WE are now just days away from the biggest fight of the year and one of the most meaningful contests in recent memory. When Terence Crawford and Errol Spence Jnr face each other on Saturday night, it will be the culmination of years of anticipation and expectation. It matches two of the most talented and accomplished fighters on the planet to determine supremacy in one of the sport’s most marketable divisions.

But does it feel like it?

Here in the UK, promotion around the fight has felt muted. And when it comes to prominent fights between two international fighters – in this case both are American – that isn’t uncommon. For this particular fight, all the pre-fight buildup has taken place in the US. Newspapers and major sports outlets in the UK haven’t afforded much attention to the fight, but that tends to be how it works with boxing. The sport is not currently big enough to warrant that sort of coverage and neither Spence nor Crawford are crossover stars.

Showtime, who are broadcasting the fight in the US, have produced some incredible episodes of their All Access series over the past few weeks to build up toward the fight. And while these are aired on Showtime in the US, for those outside of the States they’re only available on YouTube, which means you’ll have to search for them if you want to watch. That rules out more casual sports fans stumbling across them.

Again, this isn’t unique to this fight, and it isn’t necessarily a problem – it’s just the way things work. A fight can only take place in one territory, and that country is naturally going to produce a lot more coverage than others.

TNT Sports – previously BT Sport – have the broadcast rights to the fight for the UK and it’ll be the first major pay-per-view since that change of name. There’s no reason to believe there’ll be any change in the high quality we’ve come to expect from BT Sport’s boxing coverage, and for those who were already subscribed to BT Sport they don’t need to change anything, meaning the shift should bring about minimal disruption for customers.

So, we’ll have to wait and see just how much of an impact the fight has outside of the boxing world. We know that, within our bubble, it’s a huge deal. In fact, this whole week is an outstanding one for fight fans.

At the time of writing, Naoya Inoue and Stephen Fulton had not yet fought in Japan, but it’s an extremely exciting contest for more hardcore followers of the sport. Both Inoue and Fulton are exceptional boxers, but are not commercial powerhouses. Inoue is a superstar in Japan, but that fame has not yet fully travelled to the West, while American Fulton mainly suffers from the fact he operates in the smaller weight classes, which do not attract as much attention.

In summary, what seems clear this week is that there is still a significant divide between ardent boxing fans and casual viewers. Spence-Crawford is a far, far more interesting and meaningful fight than the clash between Gervonta Davis and Ryan Garcia earlier this year, but there is almost no chance it does the same kind of numbers in the US. Inoue-Fulton is a boxing purist’s dream, but it’ll barely make headlines outside of the fight media, or Japan. But that doesn’t take away from the excitement for us – it’s safe to assume that those reading this are a part of that club which follows the sport more closely. We are all well aware of what we have in store this week and we should savour every moment.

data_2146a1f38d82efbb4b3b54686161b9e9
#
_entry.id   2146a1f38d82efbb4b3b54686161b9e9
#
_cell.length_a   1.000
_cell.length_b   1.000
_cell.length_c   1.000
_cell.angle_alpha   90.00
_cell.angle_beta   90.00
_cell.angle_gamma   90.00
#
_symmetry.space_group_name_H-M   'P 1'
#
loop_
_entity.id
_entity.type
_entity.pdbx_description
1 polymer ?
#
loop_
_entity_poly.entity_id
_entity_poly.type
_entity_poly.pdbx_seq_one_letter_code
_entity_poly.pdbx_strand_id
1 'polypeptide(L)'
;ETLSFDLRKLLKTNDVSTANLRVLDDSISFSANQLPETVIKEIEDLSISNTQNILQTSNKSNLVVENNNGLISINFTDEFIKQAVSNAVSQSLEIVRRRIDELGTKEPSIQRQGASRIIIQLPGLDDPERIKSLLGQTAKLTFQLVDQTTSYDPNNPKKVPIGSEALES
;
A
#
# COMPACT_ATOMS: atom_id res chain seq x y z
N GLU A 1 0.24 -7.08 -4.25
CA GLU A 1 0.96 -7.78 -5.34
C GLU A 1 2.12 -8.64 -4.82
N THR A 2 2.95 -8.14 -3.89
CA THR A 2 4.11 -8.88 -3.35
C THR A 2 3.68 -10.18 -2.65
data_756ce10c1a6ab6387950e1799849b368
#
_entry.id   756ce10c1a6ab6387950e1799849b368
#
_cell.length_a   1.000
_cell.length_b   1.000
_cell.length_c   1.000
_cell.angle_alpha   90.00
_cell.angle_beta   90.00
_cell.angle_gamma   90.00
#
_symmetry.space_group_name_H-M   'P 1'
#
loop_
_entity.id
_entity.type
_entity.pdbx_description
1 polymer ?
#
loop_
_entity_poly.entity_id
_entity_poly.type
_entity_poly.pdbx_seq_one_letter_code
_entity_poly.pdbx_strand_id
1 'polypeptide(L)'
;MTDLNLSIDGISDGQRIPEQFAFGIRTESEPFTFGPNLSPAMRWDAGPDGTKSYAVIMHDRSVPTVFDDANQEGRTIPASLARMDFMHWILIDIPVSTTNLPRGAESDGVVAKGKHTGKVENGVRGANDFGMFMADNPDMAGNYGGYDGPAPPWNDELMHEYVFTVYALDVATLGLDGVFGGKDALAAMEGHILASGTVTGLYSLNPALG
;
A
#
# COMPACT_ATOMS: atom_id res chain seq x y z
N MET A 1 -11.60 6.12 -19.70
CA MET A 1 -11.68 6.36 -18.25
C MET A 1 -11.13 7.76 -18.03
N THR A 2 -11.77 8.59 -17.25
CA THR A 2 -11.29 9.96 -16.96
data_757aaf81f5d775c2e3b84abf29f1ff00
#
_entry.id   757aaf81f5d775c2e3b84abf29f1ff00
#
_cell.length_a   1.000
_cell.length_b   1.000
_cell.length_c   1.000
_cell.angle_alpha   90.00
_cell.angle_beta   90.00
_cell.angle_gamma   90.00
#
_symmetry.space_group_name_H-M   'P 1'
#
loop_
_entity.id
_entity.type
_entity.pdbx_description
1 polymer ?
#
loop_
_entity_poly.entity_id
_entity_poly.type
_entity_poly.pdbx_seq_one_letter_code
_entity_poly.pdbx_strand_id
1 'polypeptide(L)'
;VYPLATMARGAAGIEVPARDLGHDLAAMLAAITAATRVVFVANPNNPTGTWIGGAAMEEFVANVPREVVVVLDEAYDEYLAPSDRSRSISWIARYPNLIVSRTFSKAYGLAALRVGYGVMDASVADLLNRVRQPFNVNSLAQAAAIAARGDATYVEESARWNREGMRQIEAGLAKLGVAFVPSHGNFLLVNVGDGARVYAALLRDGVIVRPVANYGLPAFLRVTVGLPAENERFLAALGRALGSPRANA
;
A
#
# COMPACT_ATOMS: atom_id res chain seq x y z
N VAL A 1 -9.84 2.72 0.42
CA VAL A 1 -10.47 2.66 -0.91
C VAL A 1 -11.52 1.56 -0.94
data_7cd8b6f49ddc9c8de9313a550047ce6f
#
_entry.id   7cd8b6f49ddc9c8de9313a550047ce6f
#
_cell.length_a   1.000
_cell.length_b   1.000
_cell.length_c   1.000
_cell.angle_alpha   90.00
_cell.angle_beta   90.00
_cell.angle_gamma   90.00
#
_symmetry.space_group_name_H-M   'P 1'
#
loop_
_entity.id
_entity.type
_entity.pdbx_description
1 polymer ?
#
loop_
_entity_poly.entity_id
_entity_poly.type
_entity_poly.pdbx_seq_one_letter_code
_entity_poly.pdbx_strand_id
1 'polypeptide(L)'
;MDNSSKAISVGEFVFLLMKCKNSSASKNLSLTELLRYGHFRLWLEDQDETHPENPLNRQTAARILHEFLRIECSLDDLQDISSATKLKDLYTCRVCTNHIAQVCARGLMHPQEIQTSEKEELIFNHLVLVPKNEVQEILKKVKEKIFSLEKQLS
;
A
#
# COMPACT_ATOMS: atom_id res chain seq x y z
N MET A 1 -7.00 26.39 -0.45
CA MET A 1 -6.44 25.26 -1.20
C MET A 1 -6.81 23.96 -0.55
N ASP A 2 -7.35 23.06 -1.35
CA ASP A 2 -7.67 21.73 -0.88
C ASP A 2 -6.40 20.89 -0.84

Errol Spence and Terence Crawford (Getty Images)

One man who had no problem captivating enormous audiences was Oscar De La Hoya, who will be the focus of a two-part HBO documentary that airs in the US this week. There’s been no word yet on when it will become available in the UK. The documentary is set to look at the trials and tribulations of De La Hoya’s life and career, and according to the man himself it will leave no stone unturned.

He spoke to Ariel Helwani on The MMA Hour about the documentary and revealed that the infamous photos of De La Hoya dressed in women’s lingerie during a drug and alcohol-fuelled binge are fully addressed in it. He even explained how he and his team went to extreme lengths – such as bribing a forensic expert to say the photos were doctored – to try to cover up the story.

De La Hoya was one of the most famous and successful fighters of the modern era and this documentary should be fascinating. It sounds as though there will be plenty of revelations within it.


Sports Illustrated published a feature written by Chris Mannix titled ‘Does Boxing Need Another Major Title?’ Sadly, it wasn’t a one-word piece that simply said ‘No,’ which would have been the correct answer, but instead Mannix offered some bizarre publicity to the marginal International Boxing Organisation (IBO).

He interviewed IBO President Ed Levine. The piece talks about how the IBO doesn’t issue mandatory challenges to its ‘champions’ and uses BoxRec’s laughably insufficient algorithm to determine its rankings.

Mannix incorrectly refers to sanctioning bodies as “governing” bodies at one point in the piece – the distinction is important – and the article essentially reads as a puff piece for the IBO. There is mention of how the IBO is not taken as seriously as the likes of the WBC, WBA and IBF, but more attention is paid to Levine’s aspirations of surpassing those competitors.

Boxing doesn’t need another ‘major’ title, it needs fewer belts and more clarity. Offering a platform like this to the IBO with almost no critical thinking included makes no sense.

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